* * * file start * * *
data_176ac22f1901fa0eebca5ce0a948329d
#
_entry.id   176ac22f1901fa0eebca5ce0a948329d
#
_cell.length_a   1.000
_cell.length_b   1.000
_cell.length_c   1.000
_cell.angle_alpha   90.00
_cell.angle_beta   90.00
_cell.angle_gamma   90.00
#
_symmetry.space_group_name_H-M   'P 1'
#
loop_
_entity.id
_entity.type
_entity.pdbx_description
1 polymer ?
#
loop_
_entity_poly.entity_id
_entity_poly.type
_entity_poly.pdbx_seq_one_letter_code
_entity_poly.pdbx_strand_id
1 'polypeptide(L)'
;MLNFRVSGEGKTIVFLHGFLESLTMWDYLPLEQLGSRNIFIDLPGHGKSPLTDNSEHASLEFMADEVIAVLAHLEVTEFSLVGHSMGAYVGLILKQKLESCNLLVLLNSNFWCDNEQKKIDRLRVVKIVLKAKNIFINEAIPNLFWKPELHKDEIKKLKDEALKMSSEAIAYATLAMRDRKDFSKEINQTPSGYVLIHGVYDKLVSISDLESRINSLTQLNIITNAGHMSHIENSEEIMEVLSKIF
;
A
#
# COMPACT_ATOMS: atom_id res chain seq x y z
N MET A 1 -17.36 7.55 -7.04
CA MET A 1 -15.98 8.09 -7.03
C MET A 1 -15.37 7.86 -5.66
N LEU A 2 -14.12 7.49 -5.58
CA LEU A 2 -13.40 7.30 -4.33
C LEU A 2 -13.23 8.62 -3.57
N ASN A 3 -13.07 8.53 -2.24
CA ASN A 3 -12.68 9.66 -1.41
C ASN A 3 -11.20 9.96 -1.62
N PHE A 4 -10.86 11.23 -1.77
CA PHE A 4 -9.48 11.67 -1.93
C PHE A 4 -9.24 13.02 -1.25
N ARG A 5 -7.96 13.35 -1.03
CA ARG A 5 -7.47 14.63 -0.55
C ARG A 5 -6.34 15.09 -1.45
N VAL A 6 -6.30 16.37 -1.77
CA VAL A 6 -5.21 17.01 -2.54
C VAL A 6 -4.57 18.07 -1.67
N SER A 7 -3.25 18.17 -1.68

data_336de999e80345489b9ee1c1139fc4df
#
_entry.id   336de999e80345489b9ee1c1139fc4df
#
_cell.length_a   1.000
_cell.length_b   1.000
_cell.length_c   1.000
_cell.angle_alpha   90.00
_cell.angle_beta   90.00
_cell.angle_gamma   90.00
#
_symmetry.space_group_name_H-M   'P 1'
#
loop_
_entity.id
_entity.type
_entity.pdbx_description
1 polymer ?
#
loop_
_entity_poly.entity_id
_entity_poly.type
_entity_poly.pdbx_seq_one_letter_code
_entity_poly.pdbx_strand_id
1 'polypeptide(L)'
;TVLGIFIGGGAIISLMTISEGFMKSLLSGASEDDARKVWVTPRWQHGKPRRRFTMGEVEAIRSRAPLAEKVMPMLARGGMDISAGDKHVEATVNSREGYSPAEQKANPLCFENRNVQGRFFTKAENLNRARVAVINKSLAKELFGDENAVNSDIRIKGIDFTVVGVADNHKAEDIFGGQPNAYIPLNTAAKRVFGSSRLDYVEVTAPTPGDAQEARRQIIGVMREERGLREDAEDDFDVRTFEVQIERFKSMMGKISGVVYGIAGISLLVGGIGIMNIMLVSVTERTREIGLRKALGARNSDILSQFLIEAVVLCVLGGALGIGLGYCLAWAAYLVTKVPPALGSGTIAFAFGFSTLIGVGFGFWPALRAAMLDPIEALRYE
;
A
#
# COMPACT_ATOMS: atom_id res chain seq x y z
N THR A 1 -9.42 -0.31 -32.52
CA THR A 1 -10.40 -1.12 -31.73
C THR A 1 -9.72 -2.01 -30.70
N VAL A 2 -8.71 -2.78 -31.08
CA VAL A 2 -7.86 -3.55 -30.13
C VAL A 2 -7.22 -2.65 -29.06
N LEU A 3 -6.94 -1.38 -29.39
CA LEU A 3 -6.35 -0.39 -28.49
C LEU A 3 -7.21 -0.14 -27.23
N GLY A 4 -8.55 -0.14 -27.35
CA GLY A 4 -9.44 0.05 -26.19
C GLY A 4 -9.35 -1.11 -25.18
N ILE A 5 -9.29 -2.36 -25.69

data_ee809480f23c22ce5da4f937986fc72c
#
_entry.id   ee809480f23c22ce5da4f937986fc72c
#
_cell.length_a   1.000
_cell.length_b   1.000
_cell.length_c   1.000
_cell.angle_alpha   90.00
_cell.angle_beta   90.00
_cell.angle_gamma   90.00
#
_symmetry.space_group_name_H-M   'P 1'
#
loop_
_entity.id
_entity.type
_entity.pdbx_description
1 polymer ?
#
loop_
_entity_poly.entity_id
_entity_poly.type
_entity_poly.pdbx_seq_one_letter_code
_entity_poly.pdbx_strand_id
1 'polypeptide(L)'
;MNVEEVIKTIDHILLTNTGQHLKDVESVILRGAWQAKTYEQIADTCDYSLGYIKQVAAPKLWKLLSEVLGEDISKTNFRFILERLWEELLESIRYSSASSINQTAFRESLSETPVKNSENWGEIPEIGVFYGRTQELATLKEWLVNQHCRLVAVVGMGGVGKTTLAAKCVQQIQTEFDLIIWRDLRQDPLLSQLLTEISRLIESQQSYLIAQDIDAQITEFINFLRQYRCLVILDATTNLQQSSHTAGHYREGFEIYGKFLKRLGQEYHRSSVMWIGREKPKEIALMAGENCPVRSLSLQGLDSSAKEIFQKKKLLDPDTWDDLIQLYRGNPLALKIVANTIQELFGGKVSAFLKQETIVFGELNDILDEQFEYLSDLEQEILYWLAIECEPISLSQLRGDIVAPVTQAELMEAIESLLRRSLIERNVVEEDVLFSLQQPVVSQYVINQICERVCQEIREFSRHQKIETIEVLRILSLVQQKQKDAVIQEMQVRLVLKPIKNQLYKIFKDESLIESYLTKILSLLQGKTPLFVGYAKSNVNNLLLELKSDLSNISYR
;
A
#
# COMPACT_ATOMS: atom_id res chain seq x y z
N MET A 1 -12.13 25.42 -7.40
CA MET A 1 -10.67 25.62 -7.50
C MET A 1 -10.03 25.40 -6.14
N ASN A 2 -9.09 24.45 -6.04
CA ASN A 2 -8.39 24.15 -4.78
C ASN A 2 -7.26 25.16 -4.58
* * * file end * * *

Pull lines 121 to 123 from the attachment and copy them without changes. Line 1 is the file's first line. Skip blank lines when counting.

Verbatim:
#
# COMPACT_ATOMS: atom_id res chain seq x y z
N MET A 1 -12.13 25.42 -7.40